Posted in Uncategorized with tags , , , , , , , , , , , , , , on January 29, 2009 by Chris Bracco

While sifting through some articles over at Music Think Tank, i came across a particularly interesting one about how musicians should begin some sort of marketing campaign within the mobile device realm (ie. text messaging, mobile internet, etc):

Going Mobile – The Future of Marketing For Musicians By Ariel Hyatt

I think this is an excellent option for bands to look into, considering that more and more people are using mobile devices that have access to the internet. Most of my friends have either Blackberries or iPhones (however I am still stuck in the stone age with an LG Venus — awful phone, in case you were wondering) that they use religiously, so why not direct tour dates, cd releases and promo offers to their mobile devices?

There is definitely potential there. 🙂


Mastering Your Music: Why you need it, Where to get it, and how to make the most of it

Posted in Mastering with tags , , , , , , , , , , on November 16, 2008 by Chris Bracco

While searching for some good articles on how to master music, I stumbled upon an interesting write-up about WHY mastering is such an important step in the recording process.

Mastering Your Music

NOTE: This article does not give instruction about the mastering process, it simply includes interesting quotes from mastering engineers, and overviews the importance of mastering audio for both CD’s and films.

I like the description they give of a typical mastering session:


In almost every mastering session, the following actions are performed:

  • Optimizing average and peak volume levels for proper relative loudness
  • Signal processing – compression & EQ
  • Arranging tracks in final sequence
  • Timing of the space between tracks
  • Establish a sonic “field” for all tracks
  • Place track markers at head of all tracks
  • Remove unwanted noise like clicks, pops, hiss
  • Clean-up start and ending of each track (including fades)
  • Insert Master Track Log – the PQ codes required for replication


This is a great read. It also gives links to many mastering studios in many different locations around the country. If you are thinking about mastering your music and unsure whether its worth the money, check out this article, it will most likely answer many of your questions.


101 Band Promotion Ideas

Posted in Music Industry with tags , , , , , , , , , , , , , , , on October 1, 2008 by Chris Bracco

I stumbled upon a great article for those of you interested in promoting a band. It really offers some great advice on how to get your band heard and appreciated by the public.

101 Band Promotion Ideas

I manage and play in 2 bands and have used many of these techniques successfully.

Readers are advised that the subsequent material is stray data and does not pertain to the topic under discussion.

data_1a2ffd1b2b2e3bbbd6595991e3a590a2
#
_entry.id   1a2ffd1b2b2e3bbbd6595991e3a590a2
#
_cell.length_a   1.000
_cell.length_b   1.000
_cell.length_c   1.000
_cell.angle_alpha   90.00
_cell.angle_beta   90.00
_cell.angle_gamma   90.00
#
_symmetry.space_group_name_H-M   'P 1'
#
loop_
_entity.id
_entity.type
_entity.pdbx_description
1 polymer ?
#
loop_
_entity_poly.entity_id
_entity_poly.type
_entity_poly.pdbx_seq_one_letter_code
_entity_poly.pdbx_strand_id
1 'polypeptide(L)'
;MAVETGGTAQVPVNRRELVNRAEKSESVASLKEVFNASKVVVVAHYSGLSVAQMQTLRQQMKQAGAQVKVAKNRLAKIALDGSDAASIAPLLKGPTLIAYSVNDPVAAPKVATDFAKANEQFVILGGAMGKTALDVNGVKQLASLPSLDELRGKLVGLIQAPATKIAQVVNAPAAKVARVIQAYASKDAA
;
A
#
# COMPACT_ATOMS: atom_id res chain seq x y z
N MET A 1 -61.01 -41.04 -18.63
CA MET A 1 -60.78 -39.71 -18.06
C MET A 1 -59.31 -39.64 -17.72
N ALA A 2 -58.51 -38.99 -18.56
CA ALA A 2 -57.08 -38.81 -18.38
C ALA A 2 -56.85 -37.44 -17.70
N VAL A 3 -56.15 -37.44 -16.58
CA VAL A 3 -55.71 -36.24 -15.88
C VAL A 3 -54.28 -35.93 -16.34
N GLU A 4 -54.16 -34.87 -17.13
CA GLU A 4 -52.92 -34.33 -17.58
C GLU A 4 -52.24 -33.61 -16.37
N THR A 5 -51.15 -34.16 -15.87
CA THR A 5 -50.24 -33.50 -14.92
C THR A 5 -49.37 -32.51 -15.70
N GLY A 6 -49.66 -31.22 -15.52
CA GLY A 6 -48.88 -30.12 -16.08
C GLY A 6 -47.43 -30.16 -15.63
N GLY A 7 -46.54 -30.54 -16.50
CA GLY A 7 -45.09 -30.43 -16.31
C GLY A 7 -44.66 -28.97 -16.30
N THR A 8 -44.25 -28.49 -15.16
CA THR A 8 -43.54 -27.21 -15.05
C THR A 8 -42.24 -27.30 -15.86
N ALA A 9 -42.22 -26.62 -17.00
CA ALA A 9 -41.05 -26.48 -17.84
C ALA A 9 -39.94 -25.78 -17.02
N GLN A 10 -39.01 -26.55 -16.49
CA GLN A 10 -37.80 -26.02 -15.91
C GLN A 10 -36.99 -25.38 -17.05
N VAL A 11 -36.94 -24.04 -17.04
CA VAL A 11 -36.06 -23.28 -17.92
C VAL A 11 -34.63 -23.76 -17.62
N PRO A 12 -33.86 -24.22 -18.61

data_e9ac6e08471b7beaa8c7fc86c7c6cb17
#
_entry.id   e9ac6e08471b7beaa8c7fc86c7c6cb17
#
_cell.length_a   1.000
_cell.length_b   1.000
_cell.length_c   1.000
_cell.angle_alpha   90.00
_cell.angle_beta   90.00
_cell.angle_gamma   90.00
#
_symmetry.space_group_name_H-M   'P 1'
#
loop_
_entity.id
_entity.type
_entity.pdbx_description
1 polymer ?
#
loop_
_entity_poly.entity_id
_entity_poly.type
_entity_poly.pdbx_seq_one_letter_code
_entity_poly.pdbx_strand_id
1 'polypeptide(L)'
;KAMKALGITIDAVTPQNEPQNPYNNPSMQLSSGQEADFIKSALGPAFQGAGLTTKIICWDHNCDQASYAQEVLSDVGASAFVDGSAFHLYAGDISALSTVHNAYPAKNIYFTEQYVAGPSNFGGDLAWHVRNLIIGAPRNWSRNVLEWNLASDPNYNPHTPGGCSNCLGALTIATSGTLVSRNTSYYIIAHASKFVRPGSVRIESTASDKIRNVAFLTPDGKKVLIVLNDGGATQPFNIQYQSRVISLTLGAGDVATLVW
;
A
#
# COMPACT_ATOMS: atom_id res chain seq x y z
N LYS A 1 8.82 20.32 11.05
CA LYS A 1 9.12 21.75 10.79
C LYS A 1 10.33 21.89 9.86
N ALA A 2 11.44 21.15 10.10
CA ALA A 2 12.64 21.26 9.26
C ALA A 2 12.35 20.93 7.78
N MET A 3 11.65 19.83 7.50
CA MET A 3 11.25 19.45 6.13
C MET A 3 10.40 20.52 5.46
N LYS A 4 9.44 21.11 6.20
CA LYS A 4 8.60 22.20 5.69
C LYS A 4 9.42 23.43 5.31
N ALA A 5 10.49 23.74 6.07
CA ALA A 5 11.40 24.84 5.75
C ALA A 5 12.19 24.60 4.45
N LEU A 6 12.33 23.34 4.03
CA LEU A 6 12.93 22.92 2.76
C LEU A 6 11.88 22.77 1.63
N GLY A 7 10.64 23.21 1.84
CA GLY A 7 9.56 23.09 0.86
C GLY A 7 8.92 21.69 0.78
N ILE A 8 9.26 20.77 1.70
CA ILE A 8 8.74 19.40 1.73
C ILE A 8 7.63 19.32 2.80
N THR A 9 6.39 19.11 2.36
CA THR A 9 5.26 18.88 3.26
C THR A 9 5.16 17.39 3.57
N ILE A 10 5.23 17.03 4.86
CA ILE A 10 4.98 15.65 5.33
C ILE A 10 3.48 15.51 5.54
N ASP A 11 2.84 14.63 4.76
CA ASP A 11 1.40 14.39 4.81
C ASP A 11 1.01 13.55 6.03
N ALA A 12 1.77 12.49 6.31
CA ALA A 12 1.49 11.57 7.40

Here are the top 3 ideas that i believe can really boost a band’s recognition:

1. Join MySpace, add friends, leave comments, send messages!!!

   – Myspace is, hands down, the best way for an artist to get his/her music heard!!! So simple too! Just register, throw up some tracks, and add a zillion friends!! Send messages & leave comments asking people to commit a few minutes of their time to listen to your tracks and give feedback. People WILL do it, and you will see substantial results.

2. Put your myspace website link on EVERYTHING.

   – From t-shirts to stickers to demos to your friend’s arm, expose your myspace URL everywhere you can!! Best type of promotion, hands down.

3. Ask your local record/music shop to give away your free demo.

   – If you have a demo that you are trying to get heard, it is an excellent idea to give a bunch of copies to as many small, local music shops as you can. Ask the workers to hand them out for free as a “free gift” to complement whatever a customer has just bought. And make sure your Myspace link is on the demo somewhere!

These 3 marketing strategies will get your music heard and your band out there, and maybe even into the right hands.


The Mighty Beard of Rick Rubin

Posted in Music Industry with tags , , , , , , , , , , , , , , , , , , on November 13, 2007 by Chris Bracco

Rick Rubin has recently been recruited as co-head of Columbia Records. Apparently Columbia does not enforce the dress code when it comes to musical geniuses, because Rubin looks pretty much like a homeless person. But don’t let his persona fool you – the man really is a genius. He has produced epic songs like “Under the Bridge” by Red Hot Chili Peppers, “(You Gotta) Fight for Your Right (to Party!)” by The Beastie Boys, and “Walk This Way” By Run-DMC/Aerosmith.

Columbia is hoping that Rick will solve all of their problems, and then some. He’s got some big ideas, just take a look at this great article:

The Music Man